It's like this dance me and my body play. Oh you gonna work to try and get better. Sike now your worse enjoy the new wheels.

    2 steps forward 6 steps back.

    Around and around we continue this dance and we can't seem to figure out why this downward spiral keeps happening. Like I'm not gonna keep fighting for my quality of life but man would I like to stop this dance or at least hit pause for a bit.

    2 steps forward 6 steps back

    It's exhausting. I just moved and my new pcp asked if I had made any progress on getting better and it hit me that no actually I keep getting worse and my symptoms keep getting more debilitating as time goes on. So now we redo all the testing and redo all the things to see if anything has changed...

    2 steps forward 6 steps back.

    Anyway I'm just excused with everything. I'm still gonna try and still gonna give it everything I got which honestly isn't much at this point. Still gonna give it a go. Got to continue this dance in homes that some day it will be 6 steps forward and 2 steps back instead.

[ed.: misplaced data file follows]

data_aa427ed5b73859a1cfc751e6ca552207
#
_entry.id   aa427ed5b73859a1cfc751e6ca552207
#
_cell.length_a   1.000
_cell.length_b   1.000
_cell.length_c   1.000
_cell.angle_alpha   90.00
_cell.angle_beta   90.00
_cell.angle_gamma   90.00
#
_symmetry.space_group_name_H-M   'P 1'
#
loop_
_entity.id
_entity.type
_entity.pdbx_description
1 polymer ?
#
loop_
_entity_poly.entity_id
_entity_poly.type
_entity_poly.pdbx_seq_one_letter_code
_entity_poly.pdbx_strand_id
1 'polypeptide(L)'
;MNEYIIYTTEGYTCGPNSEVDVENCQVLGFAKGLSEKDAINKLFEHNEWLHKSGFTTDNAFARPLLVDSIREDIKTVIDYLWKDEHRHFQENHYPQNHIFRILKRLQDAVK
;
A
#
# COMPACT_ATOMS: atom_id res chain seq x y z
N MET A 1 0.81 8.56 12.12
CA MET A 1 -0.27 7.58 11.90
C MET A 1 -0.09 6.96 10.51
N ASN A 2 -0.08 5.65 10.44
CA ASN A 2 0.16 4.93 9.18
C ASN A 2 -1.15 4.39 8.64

#FunctionalNeurologicalDisorder #ChronicFatigue #ocupationaltherapy #PhysicalTherapy #notmakingprogess

    1 person is talking about this
    Community Voices


    1 person is talking about this
    Community Voices

    Does anyone else feel that Obsessive-Compulsive styles of processing thoughts and feelings sometimes may be more diversity than disability/illness?

    I've heard rarely about OCD being thought of as a category of neurodiversity - not so unlike Tourette's/Tics, ADHD, or Autism in certain respects. As somebody with the disorder, myself, I've often felt frustrated at having to try to fit the "square peg" of my brain into the "round hole" of society. I've been ruled out of counting as really truly experiencing it cuz I didn't match stereotypes. I've felt stigmatized by medicalizing (a.k.a. pathologizing) who I am and how I work. I've advocated so much about it, trying to make new meaning out of my story.